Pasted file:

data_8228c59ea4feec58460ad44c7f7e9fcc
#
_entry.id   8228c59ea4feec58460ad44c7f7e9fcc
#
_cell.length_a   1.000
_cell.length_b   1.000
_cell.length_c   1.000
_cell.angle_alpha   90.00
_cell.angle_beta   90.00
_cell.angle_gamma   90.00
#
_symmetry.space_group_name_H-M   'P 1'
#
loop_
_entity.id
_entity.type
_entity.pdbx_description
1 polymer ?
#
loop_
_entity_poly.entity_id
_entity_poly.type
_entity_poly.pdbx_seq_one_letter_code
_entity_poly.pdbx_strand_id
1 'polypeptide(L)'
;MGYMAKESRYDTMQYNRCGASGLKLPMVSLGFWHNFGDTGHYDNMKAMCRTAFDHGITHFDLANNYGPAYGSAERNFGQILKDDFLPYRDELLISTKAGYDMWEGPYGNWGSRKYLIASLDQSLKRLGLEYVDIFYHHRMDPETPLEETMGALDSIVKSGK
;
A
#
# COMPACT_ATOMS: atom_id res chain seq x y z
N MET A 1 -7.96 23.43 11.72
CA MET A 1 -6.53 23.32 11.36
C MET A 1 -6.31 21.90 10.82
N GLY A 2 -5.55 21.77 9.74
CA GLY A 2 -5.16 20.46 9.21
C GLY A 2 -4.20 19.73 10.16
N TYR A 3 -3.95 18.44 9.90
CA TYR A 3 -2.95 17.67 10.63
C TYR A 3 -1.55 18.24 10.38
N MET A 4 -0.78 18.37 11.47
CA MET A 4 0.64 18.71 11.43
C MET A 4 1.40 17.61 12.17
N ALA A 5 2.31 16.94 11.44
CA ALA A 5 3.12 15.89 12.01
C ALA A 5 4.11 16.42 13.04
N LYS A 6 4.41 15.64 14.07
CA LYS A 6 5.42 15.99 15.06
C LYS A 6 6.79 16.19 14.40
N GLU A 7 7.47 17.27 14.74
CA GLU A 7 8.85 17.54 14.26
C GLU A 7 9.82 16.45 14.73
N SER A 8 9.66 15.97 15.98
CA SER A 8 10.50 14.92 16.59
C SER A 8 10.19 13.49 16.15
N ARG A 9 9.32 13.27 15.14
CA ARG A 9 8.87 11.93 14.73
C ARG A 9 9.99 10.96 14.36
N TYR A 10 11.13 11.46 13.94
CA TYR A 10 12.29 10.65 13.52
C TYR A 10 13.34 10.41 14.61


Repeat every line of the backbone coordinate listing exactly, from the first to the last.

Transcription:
data_8228c59ea4feec58460ad44c7f7e9fcc
#
_entry.id   8228c59ea4feec58460ad44c7f7e9fcc
#
_cell.length_a   1.000
_cell.length_b   1.000
_cell.length_c   1.000
_cell.angle_alpha   90.00
_cell.angle_beta   90.00
_cell.angle_gamma   90.00
#
_symmetry.space_group_name_H-M   'P 1'
#
loop_
_entity.id
_entity.type
_entity.pdbx_description
1 polymer ?
#
loop_
_entity_poly.entity_id
_entity_poly.type
_entity_poly.pdbx_seq_one_letter_code
_entity_poly.pdbx_strand_id
1 'polypeptide(L)'
;MGYMAKESRYDTMQYNRCGASGLKLPMVSLGFWHNFGDTGHYDNMKAMCRTAFDHGITHFDLANNYGPAYGSAERNFGQILKDDFLPYRDELLISTKAGYDMWEGPYGNWGSRKYLIASLDQSLKRLGLEYVDIFYHHRMDPETPLEETMGALDSIVKSGK
;
A
#
# COMPACT_ATOMS: atom_id res chain seq x y z
N MET A 1 -7.96 23.43 11.72
CA MET A 1 -6.53 23.32 11.36
C MET A 1 -6.31 21.90 10.82
N GLY A 2 -5.55 21.77 9.74
CA GLY A 2 -5.16 20.46 9.21
C GLY A 2 -4.20 19.73 10.16
N TYR A 3 -3.95 18.44 9.90
CA TYR A 3 -2.95 17.67 10.63
C TYR A 3 -1.55 18.24 10.38
N MET A 4 -0.78 18.37 11.47
CA MET A 4 0.64 18.71 11.43
C MET A 4 1.40 17.61 12.17
N ALA A 5 2.31 16.94 11.44
CA ALA A 5 3.12 15.89 12.01
C ALA A 5 4.11 16.42 13.04
N LYS A 6 4.41 15.64 14.07
CA LYS A 6 5.42 15.99 15.06
C LYS A 6 6.79 16.19 14.40
N GLU A 7 7.47 17.27 14.74
CA GLU A 7 8.85 17.54 14.26
C GLU A 7 9.82 16.45 14.73
N SER A 8 9.66 15.97 15.98
CA SER A 8 10.50 14.92 16.59
C SER A 8 10.19 13.49 16.15
N ARG A 9 9.32 13.27 15.14
CA ARG A 9 8.87 11.93 14.73
C ARG A 9 9.99 10.96 14.36
N TYR A 10 11.13 11.46 13.94
CA TYR A 10 12.29 10.65 13.52
C TYR A 10 13.34 10.41 14.61